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Looking Back: First National Black Art Convention held at University


As part of our continued celebrations during Black History Month, the University of Wolverhampton is showcasing a significant moment in history when the first National Black Art (BLK Art Group) Convention to be held in the UK took place at the Wolverhampton School of Art.

The conference was held on 28th October 1982 at what was then Wolverhampton Polytechnic with the aim of raising the profile of black artists and the Afro-Caribbean community through a series of sculptures, paintings and exhibitions. Many of its members studied at the Polytechnic during that time including founding members Keith Piper, Marlene Smith and Claudette Johnson, a visual artist who is a graduate in Fine Art.

Maggie Ayliffe, Head of the University’s Wolverhampton School of Art, said: “This was a really seminal moment for the art world.

“This group of young artists forced curators, art historians and collectors to acknowledge the marginalisation and under-representation of black artists in our mainstream institutions. As we know this work is ongoing – but the diversity of artists selected for the British Art Show 9 that will open in Wolverhampton in March is certainly testament and a legacy of this work.

“Without a doubt, the conditions at Wolverhampton Polytechnic provided an open and inclusive platform for the group and the debate on Black art, as did Wolverhampton Art Gallery who held a subsequent exhibition.”

The BLK Art Group was formed in Wolverhampton in 1979. Originally known as the Pan-Afrikan Connection, the group was inspired by America’s Black Arts Movement (BAM) part of the larger Black Power Movement.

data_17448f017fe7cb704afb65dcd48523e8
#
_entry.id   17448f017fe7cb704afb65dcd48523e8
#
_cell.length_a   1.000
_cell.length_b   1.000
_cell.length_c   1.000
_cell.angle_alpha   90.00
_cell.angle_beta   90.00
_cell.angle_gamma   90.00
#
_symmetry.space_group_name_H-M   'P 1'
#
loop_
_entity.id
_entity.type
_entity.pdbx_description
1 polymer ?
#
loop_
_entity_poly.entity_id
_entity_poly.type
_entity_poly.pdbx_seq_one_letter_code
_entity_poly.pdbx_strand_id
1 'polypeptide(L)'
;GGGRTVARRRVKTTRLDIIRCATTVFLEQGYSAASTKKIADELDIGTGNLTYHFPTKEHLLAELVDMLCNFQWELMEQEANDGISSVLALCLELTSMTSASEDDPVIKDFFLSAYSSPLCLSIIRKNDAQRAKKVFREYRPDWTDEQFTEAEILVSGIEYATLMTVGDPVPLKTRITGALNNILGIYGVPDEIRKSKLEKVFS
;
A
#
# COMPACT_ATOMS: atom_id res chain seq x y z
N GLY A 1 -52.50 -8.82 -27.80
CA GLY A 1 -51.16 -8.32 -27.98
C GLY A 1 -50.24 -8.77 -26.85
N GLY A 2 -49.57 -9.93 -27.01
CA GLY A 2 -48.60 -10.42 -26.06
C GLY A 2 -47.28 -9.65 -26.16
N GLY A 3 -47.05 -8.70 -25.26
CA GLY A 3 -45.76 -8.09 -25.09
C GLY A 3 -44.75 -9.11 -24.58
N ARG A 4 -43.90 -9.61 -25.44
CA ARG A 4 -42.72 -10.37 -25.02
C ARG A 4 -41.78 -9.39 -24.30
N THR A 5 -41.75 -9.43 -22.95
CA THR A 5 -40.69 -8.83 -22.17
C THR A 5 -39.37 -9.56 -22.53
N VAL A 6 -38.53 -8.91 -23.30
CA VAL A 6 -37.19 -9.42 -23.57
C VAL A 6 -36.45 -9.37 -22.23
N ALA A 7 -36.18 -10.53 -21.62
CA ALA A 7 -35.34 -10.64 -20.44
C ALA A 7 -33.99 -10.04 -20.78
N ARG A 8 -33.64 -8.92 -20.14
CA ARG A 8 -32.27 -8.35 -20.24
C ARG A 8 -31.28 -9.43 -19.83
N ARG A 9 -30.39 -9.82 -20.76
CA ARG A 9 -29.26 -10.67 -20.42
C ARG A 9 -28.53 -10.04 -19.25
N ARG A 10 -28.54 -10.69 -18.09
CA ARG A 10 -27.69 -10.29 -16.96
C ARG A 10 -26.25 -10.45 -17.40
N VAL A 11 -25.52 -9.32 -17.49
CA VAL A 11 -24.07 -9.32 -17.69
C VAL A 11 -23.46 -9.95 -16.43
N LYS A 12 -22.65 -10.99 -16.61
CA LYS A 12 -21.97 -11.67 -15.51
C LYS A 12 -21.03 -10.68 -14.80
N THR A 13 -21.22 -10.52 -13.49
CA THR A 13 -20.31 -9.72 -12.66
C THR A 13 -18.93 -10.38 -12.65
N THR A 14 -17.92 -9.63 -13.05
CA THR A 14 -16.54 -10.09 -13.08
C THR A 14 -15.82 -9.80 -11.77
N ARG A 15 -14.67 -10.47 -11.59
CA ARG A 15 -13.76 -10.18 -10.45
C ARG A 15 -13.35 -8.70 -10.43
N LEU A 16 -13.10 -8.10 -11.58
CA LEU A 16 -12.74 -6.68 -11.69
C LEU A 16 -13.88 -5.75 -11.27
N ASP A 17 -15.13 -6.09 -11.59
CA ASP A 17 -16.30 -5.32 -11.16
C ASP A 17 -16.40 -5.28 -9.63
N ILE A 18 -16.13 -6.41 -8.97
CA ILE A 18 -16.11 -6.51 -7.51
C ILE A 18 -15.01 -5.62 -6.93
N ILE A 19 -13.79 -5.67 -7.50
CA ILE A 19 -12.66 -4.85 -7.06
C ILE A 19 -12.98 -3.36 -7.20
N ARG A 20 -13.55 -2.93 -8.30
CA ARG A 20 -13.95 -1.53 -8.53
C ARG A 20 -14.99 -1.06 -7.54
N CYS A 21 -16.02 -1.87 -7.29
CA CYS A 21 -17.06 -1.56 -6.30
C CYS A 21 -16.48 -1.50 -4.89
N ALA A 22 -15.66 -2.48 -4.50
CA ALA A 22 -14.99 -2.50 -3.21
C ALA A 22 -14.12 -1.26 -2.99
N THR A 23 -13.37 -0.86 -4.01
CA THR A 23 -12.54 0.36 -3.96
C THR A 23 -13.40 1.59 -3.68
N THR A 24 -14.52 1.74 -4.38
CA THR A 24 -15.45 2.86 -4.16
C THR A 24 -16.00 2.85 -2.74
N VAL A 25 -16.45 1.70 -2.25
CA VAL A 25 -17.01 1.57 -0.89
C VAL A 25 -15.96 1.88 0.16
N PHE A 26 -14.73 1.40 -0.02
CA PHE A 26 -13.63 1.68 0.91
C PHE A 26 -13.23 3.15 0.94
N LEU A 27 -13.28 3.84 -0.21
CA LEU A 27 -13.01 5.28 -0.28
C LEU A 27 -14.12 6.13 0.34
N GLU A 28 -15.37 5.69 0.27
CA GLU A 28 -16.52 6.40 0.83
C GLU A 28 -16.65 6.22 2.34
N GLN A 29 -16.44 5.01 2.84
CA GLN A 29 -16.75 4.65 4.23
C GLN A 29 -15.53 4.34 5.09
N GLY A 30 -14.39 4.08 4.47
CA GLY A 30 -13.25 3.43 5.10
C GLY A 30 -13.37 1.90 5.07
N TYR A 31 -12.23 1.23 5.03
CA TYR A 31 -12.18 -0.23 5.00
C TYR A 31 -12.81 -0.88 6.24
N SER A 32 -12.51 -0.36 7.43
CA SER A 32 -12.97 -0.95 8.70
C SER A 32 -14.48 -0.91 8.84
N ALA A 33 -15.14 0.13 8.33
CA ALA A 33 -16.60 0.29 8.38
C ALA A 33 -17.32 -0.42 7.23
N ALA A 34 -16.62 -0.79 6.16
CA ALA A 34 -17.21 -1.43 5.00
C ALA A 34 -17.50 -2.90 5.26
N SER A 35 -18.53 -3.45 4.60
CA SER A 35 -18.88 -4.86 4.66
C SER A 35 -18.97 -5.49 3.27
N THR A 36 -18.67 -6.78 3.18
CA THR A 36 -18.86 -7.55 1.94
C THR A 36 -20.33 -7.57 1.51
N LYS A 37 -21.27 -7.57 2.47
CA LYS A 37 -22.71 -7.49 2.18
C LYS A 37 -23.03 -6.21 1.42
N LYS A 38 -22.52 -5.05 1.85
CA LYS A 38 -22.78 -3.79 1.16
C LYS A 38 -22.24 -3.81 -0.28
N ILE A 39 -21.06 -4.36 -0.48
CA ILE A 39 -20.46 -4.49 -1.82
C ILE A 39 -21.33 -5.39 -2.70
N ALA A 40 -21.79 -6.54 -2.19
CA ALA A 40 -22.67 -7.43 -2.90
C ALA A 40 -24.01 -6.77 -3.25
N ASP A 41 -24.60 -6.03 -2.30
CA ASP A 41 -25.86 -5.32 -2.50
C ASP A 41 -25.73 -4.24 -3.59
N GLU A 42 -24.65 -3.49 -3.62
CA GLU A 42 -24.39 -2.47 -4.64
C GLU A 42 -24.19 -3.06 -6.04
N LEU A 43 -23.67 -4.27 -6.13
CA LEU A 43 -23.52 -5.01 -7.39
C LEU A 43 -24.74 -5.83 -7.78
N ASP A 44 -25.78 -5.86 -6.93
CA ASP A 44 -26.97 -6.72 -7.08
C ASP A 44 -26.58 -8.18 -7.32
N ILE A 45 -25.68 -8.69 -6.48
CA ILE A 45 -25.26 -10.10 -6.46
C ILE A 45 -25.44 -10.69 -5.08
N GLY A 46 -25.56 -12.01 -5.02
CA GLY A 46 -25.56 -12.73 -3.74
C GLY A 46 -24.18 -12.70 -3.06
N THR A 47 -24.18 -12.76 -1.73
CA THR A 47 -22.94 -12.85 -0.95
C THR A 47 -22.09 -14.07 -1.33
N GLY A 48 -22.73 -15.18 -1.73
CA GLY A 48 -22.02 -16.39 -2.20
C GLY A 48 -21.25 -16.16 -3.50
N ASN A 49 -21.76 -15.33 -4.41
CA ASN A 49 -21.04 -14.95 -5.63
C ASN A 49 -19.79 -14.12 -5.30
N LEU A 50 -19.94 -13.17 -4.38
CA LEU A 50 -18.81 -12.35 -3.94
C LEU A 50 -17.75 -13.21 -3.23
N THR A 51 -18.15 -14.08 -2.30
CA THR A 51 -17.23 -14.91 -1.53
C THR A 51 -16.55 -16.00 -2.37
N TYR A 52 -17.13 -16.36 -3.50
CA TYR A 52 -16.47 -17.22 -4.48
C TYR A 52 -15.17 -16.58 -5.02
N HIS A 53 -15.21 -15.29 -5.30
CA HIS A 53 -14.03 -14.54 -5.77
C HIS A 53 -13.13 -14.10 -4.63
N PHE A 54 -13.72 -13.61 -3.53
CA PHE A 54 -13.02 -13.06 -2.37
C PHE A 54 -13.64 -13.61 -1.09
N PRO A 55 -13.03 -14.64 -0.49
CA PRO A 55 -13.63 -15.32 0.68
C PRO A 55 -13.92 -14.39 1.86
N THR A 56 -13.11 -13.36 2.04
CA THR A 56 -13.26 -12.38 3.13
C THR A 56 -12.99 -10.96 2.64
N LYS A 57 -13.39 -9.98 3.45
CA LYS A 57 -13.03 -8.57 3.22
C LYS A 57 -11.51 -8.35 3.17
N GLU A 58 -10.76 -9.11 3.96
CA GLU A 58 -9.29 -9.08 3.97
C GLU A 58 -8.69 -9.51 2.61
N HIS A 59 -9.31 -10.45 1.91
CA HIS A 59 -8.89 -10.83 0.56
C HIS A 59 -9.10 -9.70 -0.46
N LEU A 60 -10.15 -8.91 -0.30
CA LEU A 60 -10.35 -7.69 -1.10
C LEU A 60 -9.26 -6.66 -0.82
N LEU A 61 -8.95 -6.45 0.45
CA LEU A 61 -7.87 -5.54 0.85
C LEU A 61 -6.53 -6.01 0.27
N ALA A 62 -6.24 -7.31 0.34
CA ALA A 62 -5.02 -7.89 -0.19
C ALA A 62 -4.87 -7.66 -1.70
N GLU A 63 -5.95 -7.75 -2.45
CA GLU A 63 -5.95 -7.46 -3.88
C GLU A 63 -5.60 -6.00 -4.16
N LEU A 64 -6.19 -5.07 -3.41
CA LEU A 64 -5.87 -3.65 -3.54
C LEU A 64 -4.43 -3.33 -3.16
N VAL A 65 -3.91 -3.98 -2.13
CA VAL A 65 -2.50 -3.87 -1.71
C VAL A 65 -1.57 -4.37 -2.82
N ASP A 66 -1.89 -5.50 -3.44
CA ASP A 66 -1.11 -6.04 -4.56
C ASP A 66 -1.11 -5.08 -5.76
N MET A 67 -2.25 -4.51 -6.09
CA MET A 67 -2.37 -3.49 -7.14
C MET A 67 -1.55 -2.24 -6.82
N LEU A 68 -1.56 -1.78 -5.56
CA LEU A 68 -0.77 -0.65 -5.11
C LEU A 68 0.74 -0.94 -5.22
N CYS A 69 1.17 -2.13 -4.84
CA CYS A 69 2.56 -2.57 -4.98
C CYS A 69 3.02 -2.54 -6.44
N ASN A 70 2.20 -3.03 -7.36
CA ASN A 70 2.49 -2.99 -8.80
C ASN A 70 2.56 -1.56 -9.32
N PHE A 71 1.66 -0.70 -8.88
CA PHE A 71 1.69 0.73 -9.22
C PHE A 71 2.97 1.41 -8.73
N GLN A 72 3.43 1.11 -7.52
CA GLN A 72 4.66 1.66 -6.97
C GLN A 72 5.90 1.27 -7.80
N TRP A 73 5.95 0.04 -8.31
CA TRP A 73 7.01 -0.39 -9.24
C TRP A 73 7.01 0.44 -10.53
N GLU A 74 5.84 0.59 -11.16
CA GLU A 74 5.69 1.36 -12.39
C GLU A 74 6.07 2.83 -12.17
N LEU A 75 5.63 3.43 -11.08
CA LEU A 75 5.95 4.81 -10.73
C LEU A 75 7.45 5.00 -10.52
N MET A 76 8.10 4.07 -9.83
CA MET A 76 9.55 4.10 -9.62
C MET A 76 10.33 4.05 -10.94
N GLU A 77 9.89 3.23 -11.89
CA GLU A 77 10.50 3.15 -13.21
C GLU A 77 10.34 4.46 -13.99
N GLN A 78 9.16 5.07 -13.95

Wolverhampton was a heavily industrial area populated by employees and factory workers from the Caribbean. This influx of immigrants brought into the country to work led to a large Afro-Caribbean community settling in Britain as their new home. The diaspora raised its second-generation who grew into the men and women that would later fuel the BLK Art Group.

This included Claudette Johnson who joined the group about a year earlier. Johnson brought a feminist approach to the collective through her large-scale drawings of black women. Her powerful imagery is rooted in an African heritage; sensual, colourful and demanding viewer’s attention.


History making artists from or associated with Wolverhampton include Willard Wigan, arguably one of the great sculptures in the history of art; Clifford Price (Goldie), a pioneer of graffiti art in Britain; Alf Potter, a pioneer artist of Black British superhero characters and Sylbert Bolton.

Read more about the BLK Art Group in this Black History Month article.  Listen to the first BLK Art Group Convention which took place in a lecture theatre in the George Wallis Building, Wolverhampton School of Art via audio transcript and view the original programme here.

Anyone interested in studying in the Wolverhampton School of Art should register for the next Virtual Open Day on Saturday 14th November 2020.


For more information please contact the Corporate Communications Team.

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